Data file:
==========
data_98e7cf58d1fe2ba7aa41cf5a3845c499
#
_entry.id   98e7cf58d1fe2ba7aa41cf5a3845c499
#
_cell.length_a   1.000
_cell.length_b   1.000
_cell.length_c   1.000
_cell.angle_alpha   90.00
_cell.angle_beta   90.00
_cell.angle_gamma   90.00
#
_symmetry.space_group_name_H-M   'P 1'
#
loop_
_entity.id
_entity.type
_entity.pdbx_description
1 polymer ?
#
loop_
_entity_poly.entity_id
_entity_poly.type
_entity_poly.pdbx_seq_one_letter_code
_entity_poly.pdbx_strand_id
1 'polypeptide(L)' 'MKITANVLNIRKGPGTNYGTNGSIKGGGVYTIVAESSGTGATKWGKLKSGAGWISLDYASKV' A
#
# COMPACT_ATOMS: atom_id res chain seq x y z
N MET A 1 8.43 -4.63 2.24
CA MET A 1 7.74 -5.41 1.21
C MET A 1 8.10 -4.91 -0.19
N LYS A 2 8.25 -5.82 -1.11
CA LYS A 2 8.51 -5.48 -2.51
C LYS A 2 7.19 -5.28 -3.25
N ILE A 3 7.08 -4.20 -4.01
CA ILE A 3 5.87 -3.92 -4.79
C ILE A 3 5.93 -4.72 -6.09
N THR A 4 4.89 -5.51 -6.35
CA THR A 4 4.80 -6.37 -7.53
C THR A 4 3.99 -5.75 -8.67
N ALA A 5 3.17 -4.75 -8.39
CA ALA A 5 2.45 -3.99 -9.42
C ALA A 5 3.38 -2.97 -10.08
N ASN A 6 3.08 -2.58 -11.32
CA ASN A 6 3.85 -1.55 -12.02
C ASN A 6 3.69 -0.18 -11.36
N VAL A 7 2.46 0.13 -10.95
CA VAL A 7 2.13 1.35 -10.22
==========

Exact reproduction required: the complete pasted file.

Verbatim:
data_98e7cf58d1fe2ba7aa41cf5a3845c499
#
_entry.id   98e7cf58d1fe2ba7aa41cf5a3845c499
#
_cell.length_a   1.000
_cell.length_b   1.000
_cell.length_c   1.000
_cell.angle_alpha   90.00
_cell.angle_beta   90.00
_cell.angle_gamma   90.00
#
_symmetry.space_group_name_H-M   'P 1'
#
loop_
_entity.id
_entity.type
_entity.pdbx_description
1 polymer ?
#
loop_
_entity_poly.entity_id
_entity_poly.type
_entity_poly.pdbx_seq_one_letter_code
_entity_poly.pdbx_strand_id
1 'polypeptide(L)' 'MKITANVLNIRKGPGTNYGTNGSIKGGGVYTIVAESSGTGATKWGKLKSGAGWISLDYASKV' A
#
# COMPACT_ATOMS: atom_id res chain seq x y z
N MET A 1 8.43 -4.63 2.24
CA MET A 1 7.74 -5.41 1.21
C MET A 1 8.10 -4.91 -0.19
N LYS A 2 8.25 -5.82 -1.11
CA LYS A 2 8.51 -5.48 -2.51
C LYS A 2 7.19 -5.28 -3.25
N ILE A 3 7.08 -4.20 -4.01
CA ILE A 3 5.87 -3.92 -4.79
C ILE A 3 5.93 -4.72 -6.09
N THR A 4 4.89 -5.51 -6.35
CA THR A 4 4.80 -6.37 -7.53
C THR A 4 3.99 -5.75 -8.67
N ALA A 5 3.17 -4.75 -8.39
CA ALA A 5 2.45 -3.99 -9.42
C ALA A 5 3.38 -2.97 -10.08
N ASN A 6 3.08 -2.58 -11.32
CA ASN A 6 3.85 -1.55 -12.02
C ASN A 6 3.69 -0.18 -11.36
N VAL A 7 2.46 0.13 -10.95
CA VAL A 7 2.13 1.35 -10.22